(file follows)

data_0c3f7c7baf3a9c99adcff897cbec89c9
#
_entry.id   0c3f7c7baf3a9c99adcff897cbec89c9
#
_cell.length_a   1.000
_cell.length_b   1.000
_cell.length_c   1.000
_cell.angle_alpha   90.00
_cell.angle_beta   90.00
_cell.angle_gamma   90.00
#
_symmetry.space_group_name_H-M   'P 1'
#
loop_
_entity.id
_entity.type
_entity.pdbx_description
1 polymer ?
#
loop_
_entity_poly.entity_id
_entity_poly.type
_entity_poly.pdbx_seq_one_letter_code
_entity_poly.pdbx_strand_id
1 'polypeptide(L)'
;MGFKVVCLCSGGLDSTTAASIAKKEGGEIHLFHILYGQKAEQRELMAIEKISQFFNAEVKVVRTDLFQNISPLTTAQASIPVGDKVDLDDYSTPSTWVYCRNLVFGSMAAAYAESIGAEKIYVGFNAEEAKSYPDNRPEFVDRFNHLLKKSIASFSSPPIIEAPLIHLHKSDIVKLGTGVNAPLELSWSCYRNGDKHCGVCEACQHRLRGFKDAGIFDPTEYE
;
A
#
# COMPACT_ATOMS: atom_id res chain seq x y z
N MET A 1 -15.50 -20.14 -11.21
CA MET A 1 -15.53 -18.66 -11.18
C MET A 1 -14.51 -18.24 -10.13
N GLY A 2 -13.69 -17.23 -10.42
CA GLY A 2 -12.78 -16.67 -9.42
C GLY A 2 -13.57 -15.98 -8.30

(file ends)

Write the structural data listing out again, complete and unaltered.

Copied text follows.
data_0c3f7c7baf3a9c99adcff897cbec89c9
#
_entry.id   0c3f7c7baf3a9c99adcff897cbec89c9
#
_cell.length_a   1.000
_cell.length_b   1.000
_cell.length_c   1.000
_cell.angle_alpha   90.00
_cell.angle_beta   90.00
_cell.angle_gamma   90.00
#
_symmetry.space_group_name_H-M   'P 1'
#
loop_
_entity.id
_entity.type
_entity.pdbx_description
1 polymer ?
#
loop_
_entity_poly.entity_id
_entity_poly.type
_entity_poly.pdbx_seq_one_letter_code
_entity_poly.pdbx_strand_id
1 'polypeptide(L)'
;MGFKVVCLCSGGLDSTTAASIAKKEGGEIHLFHILYGQKAEQRELMAIEKISQFFNAEVKVVRTDLFQNISPLTTAQASIPVGDKVDLDDYSTPSTWVYCRNLVFGSMAAAYAESIGAEKIYVGFNAEEAKSYPDNRPEFVDRFNHLLKKSIASFSSPPIIEAPLIHLHKSDIVKLGTGVNAPLELSWSCYRNGDKHCGVCEACQHRLRGFKDAGIFDPTEYE
;
A
#
# COMPACT_ATOMS: atom_id res chain seq x y z
N MET A 1 -15.50 -20.14 -11.21
CA MET A 1 -15.53 -18.66 -11.18
C MET A 1 -14.51 -18.24 -10.13
N GLY A 2 -13.69 -17.23 -10.42
CA GLY A 2 -12.78 -16.67 -9.42
C GLY A 2 -13.57 -15.98 -8.30